Facts and Figures
Run time: 96 mins
In Theaters: Friday 13th July 2001
Production compaines: Metro-Goldwyn-Mayer (MGM), Marc Platt Productions
Contactmusic.com: 2 / 5
IMDB: 6.2 / 10
Legally Blonde Movie Review
Shallow SoCal sorority bimbo Elle Woods is supposed to be, like, totally smarter than she looks in "Legally Blonde," a paint-by-numbers big screen sitcom about a ditzy coed who follows her snooty, upper-crust ex to Harvard Law to prove herself worthy and win him back.
But while Elle is played with irresistibly bouncy ebullience by the wonderfully daft Reese Witherspoon ("Election," "Freeway"), the movie never provides any evidence of her supposed smarts. She just gets lucky a lot, like when her knowledge of hair care helps save an innocent murder defendant in a big case she has no business handling as an intern at a big law firm.
Such simplistic, ain't-it-wacky solutions to life's dilemmas are the driving force of this pastel colored picture that is funny from time to time, but is also weighed down with trite "have faith in yourself" messages, as if it's some kind of after school special.
Screenwriters Karen McCullah Lutz and Kirsten Smith ("10 Things I Hate About You") ply "Blonde" with such transparent plot devices that five minutes after the opening credits the entire story arc is laid out before you like a road map drawn in crayon.
Petty hunk and aspiring politician Warner (Matthew Davis) dumps Elle in the first reel, just before departing for Harvard, declaring "If I'm gonna be a senator by the time I'm 30...I need to marry a Jackie, not a Marilyn."
Too vapid to see him for the loser he is, fashion merchandising major Elle applies to Harvard Law School herself, making an impression on the old boy network admissions board with her 4.0 GPA and a video essay that makes them drool -- Elle argues her qualifications from a hot tub wearing a sequined bikini.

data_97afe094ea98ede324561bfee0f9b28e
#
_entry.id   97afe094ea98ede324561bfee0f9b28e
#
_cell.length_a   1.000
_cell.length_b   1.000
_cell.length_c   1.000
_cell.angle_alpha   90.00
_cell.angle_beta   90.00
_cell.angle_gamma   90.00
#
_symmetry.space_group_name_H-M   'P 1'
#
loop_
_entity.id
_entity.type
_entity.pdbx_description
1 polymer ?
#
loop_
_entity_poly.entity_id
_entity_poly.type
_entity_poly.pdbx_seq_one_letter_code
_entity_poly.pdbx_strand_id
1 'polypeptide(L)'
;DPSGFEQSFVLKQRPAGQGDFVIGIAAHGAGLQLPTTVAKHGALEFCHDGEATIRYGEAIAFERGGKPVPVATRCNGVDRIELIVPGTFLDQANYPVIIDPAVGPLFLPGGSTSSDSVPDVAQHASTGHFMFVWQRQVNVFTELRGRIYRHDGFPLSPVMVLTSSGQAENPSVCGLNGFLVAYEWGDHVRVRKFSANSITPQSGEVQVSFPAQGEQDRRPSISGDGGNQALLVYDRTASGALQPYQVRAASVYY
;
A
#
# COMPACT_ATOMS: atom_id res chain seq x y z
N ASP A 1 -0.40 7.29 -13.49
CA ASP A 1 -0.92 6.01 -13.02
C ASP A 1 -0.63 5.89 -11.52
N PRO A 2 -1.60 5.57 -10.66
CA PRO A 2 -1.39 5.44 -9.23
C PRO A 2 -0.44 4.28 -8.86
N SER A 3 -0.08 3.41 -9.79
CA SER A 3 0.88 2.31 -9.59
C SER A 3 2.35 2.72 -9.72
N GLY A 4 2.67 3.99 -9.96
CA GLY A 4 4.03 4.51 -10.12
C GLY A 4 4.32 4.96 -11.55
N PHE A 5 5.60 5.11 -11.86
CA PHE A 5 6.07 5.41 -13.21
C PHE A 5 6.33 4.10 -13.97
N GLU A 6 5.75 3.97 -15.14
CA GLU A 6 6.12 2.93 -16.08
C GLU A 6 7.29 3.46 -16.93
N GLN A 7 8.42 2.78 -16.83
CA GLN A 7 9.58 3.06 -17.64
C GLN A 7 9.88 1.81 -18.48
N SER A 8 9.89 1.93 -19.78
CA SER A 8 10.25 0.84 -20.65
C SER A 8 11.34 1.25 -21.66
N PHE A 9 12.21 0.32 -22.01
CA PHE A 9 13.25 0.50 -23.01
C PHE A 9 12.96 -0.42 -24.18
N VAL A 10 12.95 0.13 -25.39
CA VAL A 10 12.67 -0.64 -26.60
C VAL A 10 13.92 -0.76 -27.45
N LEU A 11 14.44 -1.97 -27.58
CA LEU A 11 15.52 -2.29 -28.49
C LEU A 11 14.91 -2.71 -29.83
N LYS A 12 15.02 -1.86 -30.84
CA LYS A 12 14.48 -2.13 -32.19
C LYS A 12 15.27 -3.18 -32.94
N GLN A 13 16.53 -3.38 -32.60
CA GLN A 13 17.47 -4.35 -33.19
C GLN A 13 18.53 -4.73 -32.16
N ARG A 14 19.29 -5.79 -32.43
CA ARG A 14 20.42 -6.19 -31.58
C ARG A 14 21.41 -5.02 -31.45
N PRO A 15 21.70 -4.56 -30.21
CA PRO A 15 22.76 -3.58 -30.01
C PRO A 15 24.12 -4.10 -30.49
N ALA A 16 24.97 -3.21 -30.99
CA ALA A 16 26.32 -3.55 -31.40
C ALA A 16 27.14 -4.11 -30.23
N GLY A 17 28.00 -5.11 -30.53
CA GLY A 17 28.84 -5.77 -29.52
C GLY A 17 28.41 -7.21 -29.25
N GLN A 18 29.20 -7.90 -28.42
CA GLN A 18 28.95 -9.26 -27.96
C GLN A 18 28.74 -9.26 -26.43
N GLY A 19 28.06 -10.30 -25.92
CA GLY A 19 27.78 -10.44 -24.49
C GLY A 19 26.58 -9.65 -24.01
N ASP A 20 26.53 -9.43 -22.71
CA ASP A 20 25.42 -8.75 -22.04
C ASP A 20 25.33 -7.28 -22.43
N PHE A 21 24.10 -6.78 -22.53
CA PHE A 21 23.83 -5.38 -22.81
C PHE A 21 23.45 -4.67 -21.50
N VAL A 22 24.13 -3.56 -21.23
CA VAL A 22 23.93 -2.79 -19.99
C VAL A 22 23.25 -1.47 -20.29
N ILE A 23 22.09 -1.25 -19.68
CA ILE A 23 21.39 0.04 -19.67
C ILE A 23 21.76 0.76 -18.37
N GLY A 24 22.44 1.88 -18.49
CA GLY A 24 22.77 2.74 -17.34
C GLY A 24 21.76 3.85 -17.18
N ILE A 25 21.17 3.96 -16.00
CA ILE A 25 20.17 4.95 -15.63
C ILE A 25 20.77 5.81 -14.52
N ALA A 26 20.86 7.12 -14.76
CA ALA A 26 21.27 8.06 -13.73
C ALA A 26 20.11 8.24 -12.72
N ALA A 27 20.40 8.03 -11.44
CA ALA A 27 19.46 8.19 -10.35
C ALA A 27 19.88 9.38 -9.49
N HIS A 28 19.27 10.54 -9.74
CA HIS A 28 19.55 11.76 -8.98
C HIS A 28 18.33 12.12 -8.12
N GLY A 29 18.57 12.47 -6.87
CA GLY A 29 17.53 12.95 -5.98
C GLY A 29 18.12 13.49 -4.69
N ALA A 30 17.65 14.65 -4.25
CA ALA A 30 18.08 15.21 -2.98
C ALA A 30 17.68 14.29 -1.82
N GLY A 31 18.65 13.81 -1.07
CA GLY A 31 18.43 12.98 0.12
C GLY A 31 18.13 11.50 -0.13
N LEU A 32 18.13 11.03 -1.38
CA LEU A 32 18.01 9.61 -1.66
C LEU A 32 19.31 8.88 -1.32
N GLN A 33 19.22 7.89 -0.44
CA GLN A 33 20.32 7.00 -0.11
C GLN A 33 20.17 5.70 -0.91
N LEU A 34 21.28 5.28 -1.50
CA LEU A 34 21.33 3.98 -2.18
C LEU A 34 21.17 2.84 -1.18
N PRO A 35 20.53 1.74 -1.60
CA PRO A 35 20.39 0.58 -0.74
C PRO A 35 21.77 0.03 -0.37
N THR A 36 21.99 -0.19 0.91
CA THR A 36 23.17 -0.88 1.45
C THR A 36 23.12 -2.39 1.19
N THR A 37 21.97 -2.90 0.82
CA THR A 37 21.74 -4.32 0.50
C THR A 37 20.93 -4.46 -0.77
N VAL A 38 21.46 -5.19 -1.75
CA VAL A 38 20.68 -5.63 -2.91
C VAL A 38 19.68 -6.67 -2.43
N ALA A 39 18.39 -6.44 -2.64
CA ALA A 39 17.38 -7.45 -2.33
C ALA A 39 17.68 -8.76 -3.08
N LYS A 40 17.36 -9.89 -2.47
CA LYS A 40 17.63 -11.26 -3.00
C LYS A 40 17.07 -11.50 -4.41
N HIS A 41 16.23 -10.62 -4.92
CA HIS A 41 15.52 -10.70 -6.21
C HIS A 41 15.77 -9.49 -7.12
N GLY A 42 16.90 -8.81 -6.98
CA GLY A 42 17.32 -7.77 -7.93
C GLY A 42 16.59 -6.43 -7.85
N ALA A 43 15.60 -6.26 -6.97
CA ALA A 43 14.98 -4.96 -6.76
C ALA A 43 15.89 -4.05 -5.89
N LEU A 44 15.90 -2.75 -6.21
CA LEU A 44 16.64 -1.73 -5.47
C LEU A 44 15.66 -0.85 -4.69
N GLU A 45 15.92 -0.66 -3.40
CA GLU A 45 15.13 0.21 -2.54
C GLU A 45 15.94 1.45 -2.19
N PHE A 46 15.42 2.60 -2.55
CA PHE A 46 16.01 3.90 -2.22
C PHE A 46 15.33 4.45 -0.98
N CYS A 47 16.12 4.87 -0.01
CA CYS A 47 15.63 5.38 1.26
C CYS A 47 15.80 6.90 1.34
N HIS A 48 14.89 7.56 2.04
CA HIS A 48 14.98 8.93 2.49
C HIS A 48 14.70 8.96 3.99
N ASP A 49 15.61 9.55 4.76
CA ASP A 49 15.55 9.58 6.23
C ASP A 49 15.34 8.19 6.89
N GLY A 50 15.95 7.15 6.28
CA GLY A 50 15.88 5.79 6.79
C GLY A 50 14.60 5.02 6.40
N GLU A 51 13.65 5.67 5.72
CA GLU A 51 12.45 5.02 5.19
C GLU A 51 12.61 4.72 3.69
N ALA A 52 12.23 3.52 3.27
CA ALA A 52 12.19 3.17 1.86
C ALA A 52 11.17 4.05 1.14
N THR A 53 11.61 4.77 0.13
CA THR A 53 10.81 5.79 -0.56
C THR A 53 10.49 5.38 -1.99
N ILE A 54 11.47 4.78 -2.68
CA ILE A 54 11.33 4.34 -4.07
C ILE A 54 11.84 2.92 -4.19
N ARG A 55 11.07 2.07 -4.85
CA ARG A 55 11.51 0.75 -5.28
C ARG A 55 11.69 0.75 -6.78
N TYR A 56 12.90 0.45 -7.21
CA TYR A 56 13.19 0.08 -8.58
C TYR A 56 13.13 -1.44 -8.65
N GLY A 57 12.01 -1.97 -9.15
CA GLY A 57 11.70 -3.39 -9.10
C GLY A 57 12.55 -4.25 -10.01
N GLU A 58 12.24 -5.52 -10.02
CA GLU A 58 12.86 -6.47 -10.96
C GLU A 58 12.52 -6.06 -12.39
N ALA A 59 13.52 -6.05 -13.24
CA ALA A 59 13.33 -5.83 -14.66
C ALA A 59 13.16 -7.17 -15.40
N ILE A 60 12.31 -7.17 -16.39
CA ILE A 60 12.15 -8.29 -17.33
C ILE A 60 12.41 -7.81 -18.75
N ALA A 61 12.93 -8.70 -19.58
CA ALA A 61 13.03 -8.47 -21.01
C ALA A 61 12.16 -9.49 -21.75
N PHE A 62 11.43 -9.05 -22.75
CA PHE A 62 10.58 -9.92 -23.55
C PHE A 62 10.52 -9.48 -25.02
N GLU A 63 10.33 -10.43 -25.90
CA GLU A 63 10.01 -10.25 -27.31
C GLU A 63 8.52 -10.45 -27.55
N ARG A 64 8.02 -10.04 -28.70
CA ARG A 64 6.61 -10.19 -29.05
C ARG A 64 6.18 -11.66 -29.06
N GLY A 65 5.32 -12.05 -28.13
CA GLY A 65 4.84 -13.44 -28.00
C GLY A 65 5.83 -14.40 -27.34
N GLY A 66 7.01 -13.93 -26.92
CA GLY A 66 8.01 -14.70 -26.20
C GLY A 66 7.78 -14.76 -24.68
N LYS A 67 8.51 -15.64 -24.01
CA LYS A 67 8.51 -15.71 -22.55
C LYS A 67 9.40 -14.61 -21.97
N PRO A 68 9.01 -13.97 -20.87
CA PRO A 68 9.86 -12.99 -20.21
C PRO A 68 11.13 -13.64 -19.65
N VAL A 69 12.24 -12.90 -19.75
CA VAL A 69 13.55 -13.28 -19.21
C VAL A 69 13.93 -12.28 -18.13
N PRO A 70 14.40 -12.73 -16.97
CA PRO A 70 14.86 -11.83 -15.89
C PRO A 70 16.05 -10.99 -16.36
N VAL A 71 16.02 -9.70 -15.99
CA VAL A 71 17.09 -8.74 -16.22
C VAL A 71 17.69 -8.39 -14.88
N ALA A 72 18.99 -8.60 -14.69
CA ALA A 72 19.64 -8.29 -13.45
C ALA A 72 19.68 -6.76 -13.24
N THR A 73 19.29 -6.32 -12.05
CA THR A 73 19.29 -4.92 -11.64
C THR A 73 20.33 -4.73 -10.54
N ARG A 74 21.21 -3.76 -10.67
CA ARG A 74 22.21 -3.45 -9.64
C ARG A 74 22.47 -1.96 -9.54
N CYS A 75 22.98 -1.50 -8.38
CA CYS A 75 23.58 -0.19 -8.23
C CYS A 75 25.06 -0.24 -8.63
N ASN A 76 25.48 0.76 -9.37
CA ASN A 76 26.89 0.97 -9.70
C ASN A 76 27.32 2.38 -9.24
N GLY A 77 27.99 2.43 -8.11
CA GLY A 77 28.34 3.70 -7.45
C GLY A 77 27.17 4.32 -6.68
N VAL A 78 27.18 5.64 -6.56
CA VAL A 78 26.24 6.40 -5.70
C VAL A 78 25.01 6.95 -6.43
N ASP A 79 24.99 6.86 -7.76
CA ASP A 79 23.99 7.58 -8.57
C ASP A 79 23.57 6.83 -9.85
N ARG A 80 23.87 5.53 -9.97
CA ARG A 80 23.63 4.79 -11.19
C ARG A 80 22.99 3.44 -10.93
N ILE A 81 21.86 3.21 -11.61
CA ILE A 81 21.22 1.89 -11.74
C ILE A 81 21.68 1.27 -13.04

Next thing you know, she's standing out on the buttoned-down campus in her inexplicably retro, "Dynasty" cast-offs wardrobe. She's also in over her head taking heavy-duty year-one classes while competing for Warner's affections with a condescending blue-blooded preppie brunette (histrionically pouty Selma Blair).
Can the plain but sweetly genuine guy that will make her forget Warner be far behind? Of course not. He's played by the charmingly awkward and always understated Luke Wilson (the bartender in "Charlie's Angels").
"Legally Blonde" fancies itself something of a collegiate "Clueless," but it hasn't the wit and creativity of that hilarious and spot-on caricature of '90s teen culture. That's not to say it doesn't have its moments. Liberally scattered among the movies steady supply of hackneyed conventions are genuinely funny japes and site gags, like when on the first day of school all her classmates open up their laptops to take notes on a lecture, Elle pulls out a pencil and a heart-shaped pad of paper. (Later she buys -- what else? -- an orange iBook.)
First time director-for-hire Robert Luketic does what he can to free the joviality of the story from the sloppy, predictable, pedestrian script (although it's all too obvious he hurried up the plot in editing). Witherspoon is such a gifted comedienne she can milk even the most superficial moments for a giggle or two. Between them they shore up many of the comedy's weaknesses.
But once Elle lands her law firm internship about half way through the movie, "Legally Blonde" leaves campus for the courtroom and becomes a highly telegraphed eye-rolling affair that does nothing to prove Elle's alleged brainpower at all. In fact it does just the opposite, falling back on her superficiality to resolve the plot.